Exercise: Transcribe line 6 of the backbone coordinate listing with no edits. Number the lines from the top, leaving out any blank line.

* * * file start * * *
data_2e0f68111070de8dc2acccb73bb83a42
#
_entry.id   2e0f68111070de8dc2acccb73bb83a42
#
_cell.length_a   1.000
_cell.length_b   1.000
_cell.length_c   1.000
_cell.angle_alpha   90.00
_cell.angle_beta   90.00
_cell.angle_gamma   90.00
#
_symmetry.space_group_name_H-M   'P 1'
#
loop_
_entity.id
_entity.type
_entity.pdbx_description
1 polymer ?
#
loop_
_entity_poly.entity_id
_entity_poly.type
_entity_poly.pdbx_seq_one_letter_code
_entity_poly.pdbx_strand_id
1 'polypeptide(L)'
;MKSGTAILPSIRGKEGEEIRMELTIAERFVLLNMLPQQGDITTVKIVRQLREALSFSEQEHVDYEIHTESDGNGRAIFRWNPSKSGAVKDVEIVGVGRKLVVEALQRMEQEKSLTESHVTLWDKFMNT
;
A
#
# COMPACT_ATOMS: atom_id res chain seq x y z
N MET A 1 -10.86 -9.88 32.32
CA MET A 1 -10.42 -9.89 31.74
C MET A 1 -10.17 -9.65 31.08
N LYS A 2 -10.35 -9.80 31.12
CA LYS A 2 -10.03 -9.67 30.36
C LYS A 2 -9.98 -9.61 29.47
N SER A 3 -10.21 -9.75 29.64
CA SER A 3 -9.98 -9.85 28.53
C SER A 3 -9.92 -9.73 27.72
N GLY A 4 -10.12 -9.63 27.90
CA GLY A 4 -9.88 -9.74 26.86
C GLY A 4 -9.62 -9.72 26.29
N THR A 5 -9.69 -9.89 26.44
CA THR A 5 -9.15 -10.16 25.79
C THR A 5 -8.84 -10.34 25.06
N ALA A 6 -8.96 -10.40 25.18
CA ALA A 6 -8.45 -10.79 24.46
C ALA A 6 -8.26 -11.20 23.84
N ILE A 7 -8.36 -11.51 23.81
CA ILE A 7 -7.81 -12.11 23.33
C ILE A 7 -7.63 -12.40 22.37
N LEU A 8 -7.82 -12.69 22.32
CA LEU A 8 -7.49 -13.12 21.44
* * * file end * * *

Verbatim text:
_cell.length_b   1.000